Samuel M. Edelman: A Week of Uncivil Discourse on Campus

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Anti-Israel individuals and groups on college campuses are beginning to show a pattern underlying a shift in the form of their anti-Israel activities which attack the very core of what many consider the most important aspect of the university experience, the free flow of information and opinion. Just in the last week we have seen the following events take place at UC Irvine, UCLA, and York University in Canada, Cambridge and Oxford Universities in Great Britain.

On February 1, at York University in Toronto, 20 Jewish students who had gathered to raise awareness of captured Israeli soldier Gilad Shalit and terrorist acts committed by Hamas were surrounded by about 50 protestors chanting anti-Israel and anti-Semitic slurs. Two of the Jewish students were slapped, one on the arm and one across the face ( ).

On February 3, during his lecture at Oxford University, Israel’s Deputy Foreign Minister Danny Ayalon was heckled by a Muslim student who shouted, among other things, “Itbah Al-Yahud” – “kill the Jews” ( ).

On February 7, the Israel Society at Cambridge University canceled a talk by Ben-Gurion University of the Negev historian Benny Morris after protesters accused him of “Islamophobia” and “racism” ( ).

On February 8, at UCLA School of Law, members of Law Students for Justice in Palestine (LSJP), an undergraduate group Students for Justice in Palestine (SJP) and the local Women in Black disrupted a lecture by Daniel Taub, Principal Deputy Legal Advisor of Israel’s Ministry of Foreign Affairs ( )
Also on February 8, at the University of California, Irvine, hecklers tried to disrupt a lecture by Michael Oren, Israeli ambassador to the United States, who is also a distinguished academic ( ).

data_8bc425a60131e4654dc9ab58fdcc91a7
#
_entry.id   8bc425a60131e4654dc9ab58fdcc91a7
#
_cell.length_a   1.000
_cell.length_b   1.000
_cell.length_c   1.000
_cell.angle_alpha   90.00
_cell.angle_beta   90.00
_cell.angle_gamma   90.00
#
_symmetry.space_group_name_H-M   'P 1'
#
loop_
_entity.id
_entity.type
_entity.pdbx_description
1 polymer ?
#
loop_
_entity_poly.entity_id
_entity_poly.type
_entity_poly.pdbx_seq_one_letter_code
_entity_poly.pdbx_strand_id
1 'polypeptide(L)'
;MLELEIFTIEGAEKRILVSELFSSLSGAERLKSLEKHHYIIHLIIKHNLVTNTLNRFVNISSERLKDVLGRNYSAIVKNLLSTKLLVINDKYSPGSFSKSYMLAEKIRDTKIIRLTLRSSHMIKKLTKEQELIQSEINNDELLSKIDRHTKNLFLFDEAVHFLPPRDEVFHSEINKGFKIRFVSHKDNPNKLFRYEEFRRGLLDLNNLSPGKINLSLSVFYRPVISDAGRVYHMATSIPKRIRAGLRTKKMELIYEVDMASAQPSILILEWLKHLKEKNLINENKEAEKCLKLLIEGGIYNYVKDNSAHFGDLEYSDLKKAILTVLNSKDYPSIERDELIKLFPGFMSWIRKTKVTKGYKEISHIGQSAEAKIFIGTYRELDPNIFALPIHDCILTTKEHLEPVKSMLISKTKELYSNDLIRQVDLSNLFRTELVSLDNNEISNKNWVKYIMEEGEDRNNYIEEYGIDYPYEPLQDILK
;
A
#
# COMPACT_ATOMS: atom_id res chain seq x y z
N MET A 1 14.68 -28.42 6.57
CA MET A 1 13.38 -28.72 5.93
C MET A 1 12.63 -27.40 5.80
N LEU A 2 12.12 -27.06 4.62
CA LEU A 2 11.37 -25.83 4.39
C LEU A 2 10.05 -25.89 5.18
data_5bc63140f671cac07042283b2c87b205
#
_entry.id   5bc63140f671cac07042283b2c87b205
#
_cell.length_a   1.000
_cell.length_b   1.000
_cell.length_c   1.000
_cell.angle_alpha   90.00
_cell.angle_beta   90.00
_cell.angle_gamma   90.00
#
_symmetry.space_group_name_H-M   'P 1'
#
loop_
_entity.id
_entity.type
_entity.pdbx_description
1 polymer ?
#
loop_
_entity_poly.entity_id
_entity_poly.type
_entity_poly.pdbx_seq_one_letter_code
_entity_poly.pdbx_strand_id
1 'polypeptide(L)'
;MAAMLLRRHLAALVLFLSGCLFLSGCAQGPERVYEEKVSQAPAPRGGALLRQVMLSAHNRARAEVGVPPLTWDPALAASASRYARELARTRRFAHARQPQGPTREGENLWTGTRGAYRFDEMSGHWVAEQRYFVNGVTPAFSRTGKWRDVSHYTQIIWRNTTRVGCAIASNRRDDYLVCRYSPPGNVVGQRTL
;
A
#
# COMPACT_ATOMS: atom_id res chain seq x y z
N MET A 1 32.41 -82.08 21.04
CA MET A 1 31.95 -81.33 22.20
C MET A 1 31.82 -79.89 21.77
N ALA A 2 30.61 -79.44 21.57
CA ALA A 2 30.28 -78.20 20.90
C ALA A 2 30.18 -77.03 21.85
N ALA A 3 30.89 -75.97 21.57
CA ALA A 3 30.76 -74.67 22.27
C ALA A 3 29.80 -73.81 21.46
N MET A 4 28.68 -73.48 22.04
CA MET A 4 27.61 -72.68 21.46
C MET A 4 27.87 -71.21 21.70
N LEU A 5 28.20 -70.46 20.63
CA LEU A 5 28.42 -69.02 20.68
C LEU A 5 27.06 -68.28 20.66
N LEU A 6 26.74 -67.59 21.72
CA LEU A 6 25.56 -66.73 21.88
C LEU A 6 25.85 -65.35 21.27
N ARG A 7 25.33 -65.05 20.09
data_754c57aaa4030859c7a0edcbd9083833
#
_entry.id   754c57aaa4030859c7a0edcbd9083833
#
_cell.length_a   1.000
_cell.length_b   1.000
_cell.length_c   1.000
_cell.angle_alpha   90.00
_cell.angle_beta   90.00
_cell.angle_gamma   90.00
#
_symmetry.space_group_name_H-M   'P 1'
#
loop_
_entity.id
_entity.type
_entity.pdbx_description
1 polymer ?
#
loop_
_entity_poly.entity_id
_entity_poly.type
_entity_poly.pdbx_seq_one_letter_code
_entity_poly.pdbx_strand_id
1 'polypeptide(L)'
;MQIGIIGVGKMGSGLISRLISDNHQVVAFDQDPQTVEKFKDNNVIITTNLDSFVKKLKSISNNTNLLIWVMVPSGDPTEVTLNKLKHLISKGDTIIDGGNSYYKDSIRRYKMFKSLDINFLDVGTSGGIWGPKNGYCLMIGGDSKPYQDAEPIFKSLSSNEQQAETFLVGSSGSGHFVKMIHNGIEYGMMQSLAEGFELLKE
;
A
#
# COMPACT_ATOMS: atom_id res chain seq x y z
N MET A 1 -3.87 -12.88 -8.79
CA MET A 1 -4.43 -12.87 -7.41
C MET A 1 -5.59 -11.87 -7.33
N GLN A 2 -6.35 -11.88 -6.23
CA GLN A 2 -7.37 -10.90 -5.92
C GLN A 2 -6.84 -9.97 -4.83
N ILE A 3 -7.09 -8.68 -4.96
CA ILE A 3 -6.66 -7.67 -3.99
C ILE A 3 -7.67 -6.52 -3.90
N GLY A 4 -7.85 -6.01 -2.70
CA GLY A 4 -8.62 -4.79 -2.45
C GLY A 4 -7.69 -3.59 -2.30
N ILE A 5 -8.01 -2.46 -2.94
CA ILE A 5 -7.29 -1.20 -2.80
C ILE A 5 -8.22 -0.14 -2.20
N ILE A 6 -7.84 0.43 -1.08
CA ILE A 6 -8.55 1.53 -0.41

That these five events had very little press coverage outside of the Jewish community is telling all by itself.
The disruption of pro-Israel speakers on campuses has been around for some time now. We witnessed another such act last year in February at San Jose State University when Israeli Consul General Akiva Tor was interrupted in his speech on campus by anti-Israel demonstrators who were both from the campus and from outside groups. At this time no students or groups were punished by the San Jose State administration for this act on incivility. To see five such events in one week shows a kind of escalation.

The ultimate result, beyond the drama of the confrontation, is to stifle dialogue and even debate, to restrict information that may be in opposition to the views of the protestors and to intimidate. What is most interesting is the makeup of the groups involved in these attacks on civil discourse. The groups are often a mélange of representatives of Muslim Student Associations, Students for Justice in Palestine, and other such Palestinian student groups and a variety of leftist groups and in some cases rightwing groups. Sometimes we see these groups joined by anti-Israel Jews of varying political perspectives. In all cases, no matter the makeup of the protesting groups, the goal is the disruption of civil discourse.

This attack on civil discourse is not new. We have seen it played out time and again in the US debate on healthcare reform as well. What makes these recent attacks on civil discourse significant is that each and every one of them has been held in a public forum on a university campus.